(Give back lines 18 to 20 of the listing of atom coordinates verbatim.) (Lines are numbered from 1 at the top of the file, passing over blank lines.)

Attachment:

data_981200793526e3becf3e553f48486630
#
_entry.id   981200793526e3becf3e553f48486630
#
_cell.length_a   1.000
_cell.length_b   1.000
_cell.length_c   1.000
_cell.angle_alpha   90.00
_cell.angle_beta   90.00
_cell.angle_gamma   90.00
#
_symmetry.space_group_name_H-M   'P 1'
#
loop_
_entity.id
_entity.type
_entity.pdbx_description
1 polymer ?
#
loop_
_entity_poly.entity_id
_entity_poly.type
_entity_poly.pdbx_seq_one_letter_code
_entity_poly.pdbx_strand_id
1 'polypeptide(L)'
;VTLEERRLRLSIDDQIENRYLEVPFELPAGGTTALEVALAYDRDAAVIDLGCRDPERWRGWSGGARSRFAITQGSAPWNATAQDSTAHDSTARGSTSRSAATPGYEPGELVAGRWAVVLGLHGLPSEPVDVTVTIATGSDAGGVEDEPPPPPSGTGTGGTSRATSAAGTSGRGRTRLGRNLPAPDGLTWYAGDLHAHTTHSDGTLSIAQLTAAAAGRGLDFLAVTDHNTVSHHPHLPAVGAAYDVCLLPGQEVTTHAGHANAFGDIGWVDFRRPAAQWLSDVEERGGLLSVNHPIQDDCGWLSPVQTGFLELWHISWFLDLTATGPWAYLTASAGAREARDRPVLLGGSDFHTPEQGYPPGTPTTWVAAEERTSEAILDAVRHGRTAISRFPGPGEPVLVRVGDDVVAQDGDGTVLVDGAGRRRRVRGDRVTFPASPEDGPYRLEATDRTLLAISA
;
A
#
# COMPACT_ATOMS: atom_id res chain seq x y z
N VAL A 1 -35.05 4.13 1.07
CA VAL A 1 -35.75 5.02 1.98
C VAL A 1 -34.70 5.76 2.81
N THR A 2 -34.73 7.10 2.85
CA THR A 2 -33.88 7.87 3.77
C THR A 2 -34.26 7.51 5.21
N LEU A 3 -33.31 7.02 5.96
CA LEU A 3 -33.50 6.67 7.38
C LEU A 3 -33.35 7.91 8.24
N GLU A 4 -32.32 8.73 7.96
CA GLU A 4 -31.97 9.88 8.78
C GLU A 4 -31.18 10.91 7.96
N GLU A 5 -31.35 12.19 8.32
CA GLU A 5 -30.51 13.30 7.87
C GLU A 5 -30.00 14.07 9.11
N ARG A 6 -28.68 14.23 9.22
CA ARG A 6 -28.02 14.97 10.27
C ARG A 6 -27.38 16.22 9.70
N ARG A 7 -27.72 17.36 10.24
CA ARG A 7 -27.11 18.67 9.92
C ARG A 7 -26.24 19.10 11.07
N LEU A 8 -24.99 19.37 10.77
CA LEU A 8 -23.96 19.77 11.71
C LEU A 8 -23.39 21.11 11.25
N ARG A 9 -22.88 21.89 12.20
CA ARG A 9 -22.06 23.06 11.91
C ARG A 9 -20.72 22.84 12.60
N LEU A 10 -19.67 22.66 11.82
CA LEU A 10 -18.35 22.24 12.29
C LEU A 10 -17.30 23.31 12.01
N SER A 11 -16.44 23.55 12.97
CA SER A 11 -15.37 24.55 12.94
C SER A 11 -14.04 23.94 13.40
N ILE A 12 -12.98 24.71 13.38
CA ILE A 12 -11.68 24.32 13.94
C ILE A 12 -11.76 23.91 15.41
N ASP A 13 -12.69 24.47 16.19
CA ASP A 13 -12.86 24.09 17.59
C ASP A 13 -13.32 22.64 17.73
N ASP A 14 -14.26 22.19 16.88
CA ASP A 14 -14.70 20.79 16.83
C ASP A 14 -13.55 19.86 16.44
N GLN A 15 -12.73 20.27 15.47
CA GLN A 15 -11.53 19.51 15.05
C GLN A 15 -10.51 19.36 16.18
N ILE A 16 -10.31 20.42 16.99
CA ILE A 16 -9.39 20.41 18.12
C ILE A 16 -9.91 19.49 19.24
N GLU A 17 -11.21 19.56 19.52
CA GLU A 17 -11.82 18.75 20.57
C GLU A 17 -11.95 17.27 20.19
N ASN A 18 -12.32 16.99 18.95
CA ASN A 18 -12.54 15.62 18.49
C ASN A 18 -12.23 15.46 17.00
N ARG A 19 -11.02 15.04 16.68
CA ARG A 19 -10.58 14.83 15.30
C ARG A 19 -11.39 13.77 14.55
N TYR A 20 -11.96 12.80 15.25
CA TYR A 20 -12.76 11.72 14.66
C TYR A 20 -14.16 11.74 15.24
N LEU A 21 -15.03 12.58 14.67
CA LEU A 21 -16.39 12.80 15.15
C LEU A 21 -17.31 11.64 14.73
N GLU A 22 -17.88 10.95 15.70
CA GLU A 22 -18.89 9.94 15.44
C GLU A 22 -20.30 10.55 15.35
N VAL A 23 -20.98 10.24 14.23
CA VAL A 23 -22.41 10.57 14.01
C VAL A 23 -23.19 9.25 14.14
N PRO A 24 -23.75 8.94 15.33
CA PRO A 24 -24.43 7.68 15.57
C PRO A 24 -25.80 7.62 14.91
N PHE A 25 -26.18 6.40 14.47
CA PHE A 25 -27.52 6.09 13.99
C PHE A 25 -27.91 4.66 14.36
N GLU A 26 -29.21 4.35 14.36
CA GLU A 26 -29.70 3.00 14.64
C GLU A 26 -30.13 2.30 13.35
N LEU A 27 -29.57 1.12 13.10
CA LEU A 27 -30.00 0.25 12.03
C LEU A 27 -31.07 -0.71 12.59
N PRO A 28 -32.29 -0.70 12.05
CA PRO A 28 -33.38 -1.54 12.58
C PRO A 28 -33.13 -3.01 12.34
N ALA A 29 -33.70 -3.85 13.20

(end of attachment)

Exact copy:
1 polymer ?
#
loop_